CLIENT SPOTLIGHT: Grillo's Pickles

If you haven't been to the Grillo's Pickles website, you should. There, you'll find the fantastic story of how this company began. We've copied part of it here to save you a click.

Grillo's Pickles began with a pickle cart, just a small wooden stand in downtown Boston, where Travis Grillo and his friends would sell two spears for one dollar. Travis would make the pickles by night using his family's 100-year old recipe - one he'd memorized from making pickles every summer as a kid. In the morning, Travis would bike to the Boston Common and set up the cart with his buddies. They'd hang out all day, urging people to try the simple Grillo family pickle. It was a small business but Travis worked hard for it. He made more pickles, biked more miles, and slept less hours than he ever had before.
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CLIENT SPOTLIGHT: Factory Five Racing

Factory Five Racing was founded in 1995. Over the years they have grown from a start-up business in a small garage to become the world's largest manufacturer of "build-it-yourself" component car kits. They employ a full-time crew of about 40 people, and are located in Wareham, Massachusetts (about an hour south of Boston). They make their products right here in the USA, in the heart of New England where American manufacturing was born.
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CLIENT SPOTLIGHT: Luca + Danni

Fred and Danny Magnanimi grew up watching their father create beautiful, handcrafted jewelry in the family's Cranston, RI jewelry manufacturing business. When the boys grew up, Fred moved to New York and began working on Wall Street as an investment banker, while younger brother Danny, still enamored by the family business, stayed home. Increased competition from overseas businesses created significant challenges for the business, but Danny was confident he could find a way for the family business to evolve and thrive. This was his mission, this was his passion.
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        Ex-Employee's Claim For Promised Extra Pay Time-Barred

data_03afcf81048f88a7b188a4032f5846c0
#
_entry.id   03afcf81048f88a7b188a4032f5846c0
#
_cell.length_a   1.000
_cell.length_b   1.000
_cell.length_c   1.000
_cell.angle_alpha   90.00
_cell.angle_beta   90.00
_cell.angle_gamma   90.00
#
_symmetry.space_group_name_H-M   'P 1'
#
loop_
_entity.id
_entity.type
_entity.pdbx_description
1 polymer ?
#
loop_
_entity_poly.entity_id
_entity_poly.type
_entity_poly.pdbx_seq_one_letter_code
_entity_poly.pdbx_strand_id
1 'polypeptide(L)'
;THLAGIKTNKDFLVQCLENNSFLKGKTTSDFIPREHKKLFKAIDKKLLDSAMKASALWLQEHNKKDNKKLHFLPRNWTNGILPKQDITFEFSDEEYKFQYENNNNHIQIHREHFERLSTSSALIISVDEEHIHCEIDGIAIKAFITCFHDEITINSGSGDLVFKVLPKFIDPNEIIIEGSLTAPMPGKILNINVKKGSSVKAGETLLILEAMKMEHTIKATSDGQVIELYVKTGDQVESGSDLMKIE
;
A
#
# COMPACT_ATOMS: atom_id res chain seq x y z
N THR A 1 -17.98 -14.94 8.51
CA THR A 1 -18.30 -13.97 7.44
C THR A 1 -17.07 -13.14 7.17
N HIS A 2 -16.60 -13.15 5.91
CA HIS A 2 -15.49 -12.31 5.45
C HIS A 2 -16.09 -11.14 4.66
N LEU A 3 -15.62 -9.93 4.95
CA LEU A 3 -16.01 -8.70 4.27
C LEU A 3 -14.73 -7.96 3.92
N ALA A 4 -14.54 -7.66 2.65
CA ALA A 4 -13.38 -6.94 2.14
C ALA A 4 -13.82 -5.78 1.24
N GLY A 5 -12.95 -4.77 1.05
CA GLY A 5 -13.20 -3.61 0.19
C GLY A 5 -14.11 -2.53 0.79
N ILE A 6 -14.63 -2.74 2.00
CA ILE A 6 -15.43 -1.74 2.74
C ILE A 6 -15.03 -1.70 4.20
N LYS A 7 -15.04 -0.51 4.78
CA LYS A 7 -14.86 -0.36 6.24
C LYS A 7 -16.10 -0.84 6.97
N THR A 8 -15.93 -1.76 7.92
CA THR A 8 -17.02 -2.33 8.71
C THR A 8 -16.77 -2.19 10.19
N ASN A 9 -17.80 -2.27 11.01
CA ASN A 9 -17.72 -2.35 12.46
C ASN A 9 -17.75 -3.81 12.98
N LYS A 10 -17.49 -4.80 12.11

PS&H employment partner, Alicia Samolis was asked by RI Lawyers Weekly to comment on the recent decision in Daquay v. General Dynamics Electric Boat Corporation, which hinged on the question of whether or not the plaintiff’s claim was time-barred.

        U.S. District Court Chief Judge William E. Smith found that a former employee of a federal contractor could not enforce the employer’s alleged promise of something in return for his help obtaining $850 million from the government. The Judge found that the reasonable period of time to seek compensation allegedly promised in 1979 ended well before 2007, when he he left his employment (and ten years before he filed his complaint).

        Though not involved in the case, Alicia was quoted in the article published by Lawyers Weekly, giving some perspective on the Court’s determination.

        “What was striking was how long this employee waited to bring suit,” Samolis said. “If this guy was expecting something in the way of compensation, he should have brought that up shortly afterwards with one of his supervisors.” Samolis also pointed out that nothing occurred to toll the statute of limitations on the Company’s end either. “If the company had strung him along with [even] vague promises of performance, that might have been enough to toll the limitations period.”

        Further making the employer-favorable decision an obvious one was the nature of the alleged promises, which Samolis characterized as “vague” adding that there “were no specifics as to the amount of compensation or the timing of payments.”

        Click here to read full article (subscription required).